This April, the Detroit Tigers will start their first season in eight years without manager Jim Leyland in the dugout. Leyland’s career record over his eight years with Detroit was 700-597 and only had one losing record in that time period. Now that Leyland has stepped down, will they miss him? Probably.
Before Leyland arrived in Detroit, the Tigers were on a playoff drought, having not made the playoffs since 1987 In Leyland’s first year with Detroit in 2006, he led the Tigers all the way to the World Series, only to eventually lose in five games to the St. Louis Cardinals. Despite not having won a World Series that year, he brought baseball life back into Detroit.
After missing the playoffs the next four years, the organization did not quit on Leyland and decided to stick with him.
From 2011 to 2013, Leyland went on to lead the Tigers to three straight AL-Central titles, three ALCS appearances, and one World Series appearance ending in a sweep to the San Francisco Giants. The winning culture that Leyland established in Detroit brought over big names like Prince Fielder, Torii Hunter, and recently signed relief pitcher Joe Nathan all with one goal: to win.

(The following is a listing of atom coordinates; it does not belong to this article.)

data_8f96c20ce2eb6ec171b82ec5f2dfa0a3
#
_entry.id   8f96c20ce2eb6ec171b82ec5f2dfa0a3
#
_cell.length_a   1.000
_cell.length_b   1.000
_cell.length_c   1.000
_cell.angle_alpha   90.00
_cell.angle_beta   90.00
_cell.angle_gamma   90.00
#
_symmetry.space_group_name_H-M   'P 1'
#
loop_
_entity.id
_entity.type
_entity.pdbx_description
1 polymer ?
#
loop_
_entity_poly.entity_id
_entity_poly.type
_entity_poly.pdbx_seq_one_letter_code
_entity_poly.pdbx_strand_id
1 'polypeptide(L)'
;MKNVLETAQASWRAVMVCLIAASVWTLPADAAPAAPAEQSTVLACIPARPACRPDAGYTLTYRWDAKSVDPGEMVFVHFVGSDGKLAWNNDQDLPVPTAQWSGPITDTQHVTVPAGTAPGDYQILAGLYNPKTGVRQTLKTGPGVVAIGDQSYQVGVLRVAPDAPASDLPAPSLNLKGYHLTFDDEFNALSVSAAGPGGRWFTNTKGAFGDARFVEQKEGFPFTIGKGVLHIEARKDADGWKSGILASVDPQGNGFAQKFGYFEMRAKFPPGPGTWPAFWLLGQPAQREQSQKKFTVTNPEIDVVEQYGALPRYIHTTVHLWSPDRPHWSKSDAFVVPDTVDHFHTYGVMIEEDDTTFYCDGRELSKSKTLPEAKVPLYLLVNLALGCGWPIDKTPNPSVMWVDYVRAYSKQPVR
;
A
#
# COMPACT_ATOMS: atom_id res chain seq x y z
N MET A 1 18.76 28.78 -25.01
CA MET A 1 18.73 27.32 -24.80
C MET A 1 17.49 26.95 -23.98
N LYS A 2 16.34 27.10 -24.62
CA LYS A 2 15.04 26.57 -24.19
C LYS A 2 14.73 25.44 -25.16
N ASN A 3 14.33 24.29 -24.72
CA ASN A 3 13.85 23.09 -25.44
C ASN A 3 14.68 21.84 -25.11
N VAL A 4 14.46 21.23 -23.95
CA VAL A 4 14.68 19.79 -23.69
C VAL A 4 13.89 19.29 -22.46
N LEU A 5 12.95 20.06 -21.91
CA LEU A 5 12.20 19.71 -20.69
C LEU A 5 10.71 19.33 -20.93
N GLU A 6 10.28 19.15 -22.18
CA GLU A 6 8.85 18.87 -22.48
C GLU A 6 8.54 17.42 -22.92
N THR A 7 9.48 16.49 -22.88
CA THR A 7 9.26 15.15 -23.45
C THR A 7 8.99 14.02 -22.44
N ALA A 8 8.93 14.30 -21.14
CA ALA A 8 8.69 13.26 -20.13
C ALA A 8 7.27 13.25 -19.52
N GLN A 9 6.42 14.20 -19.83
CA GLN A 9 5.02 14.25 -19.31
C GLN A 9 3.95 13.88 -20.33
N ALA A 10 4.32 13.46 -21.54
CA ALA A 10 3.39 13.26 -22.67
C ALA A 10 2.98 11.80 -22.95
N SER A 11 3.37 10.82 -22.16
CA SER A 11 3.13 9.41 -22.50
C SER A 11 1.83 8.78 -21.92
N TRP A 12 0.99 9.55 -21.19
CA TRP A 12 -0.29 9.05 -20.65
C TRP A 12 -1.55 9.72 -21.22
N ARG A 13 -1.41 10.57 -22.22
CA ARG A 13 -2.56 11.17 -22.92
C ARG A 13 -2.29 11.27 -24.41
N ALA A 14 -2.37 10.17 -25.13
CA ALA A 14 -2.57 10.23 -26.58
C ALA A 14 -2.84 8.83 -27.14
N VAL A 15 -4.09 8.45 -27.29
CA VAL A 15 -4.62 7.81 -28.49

With Leyland stepping down and taking a job in the Tigers front office, former Tigers catcher Brad Ausmus takes over a team loaded with talent and an upgraded bullpen which was the Tigers biggest weakness the past two seasons.
While some people think Leyland may offer some input about how the Tigers should be ran as far as their play, Leyland says otherwise stating “I will not interfere with Brad Ausmus’ team.” If Ausmus is a great manager though, how can he lose with this squad? He has two All-Star pitchers in Justin Verlander and Max Scherzer, a revamped bullpen led by Joe Nathan and Joba Chamberlain looking to be better in 2014, and a Triple Crown winner and back-to-back MVP in Miguel Cabrera. All this combined with other pieces are what make Detroit the favorite to make it to the World Series in 2014.
While the Tigers want to prove they can win without Leyland, it would be hard to replace a man who has made himself a legend in Detroit just from the dugout. Even though his future in the Baseball Hall of Fame is up in the air, one thing is for sure. Leyland brought baseball back to the Motor City.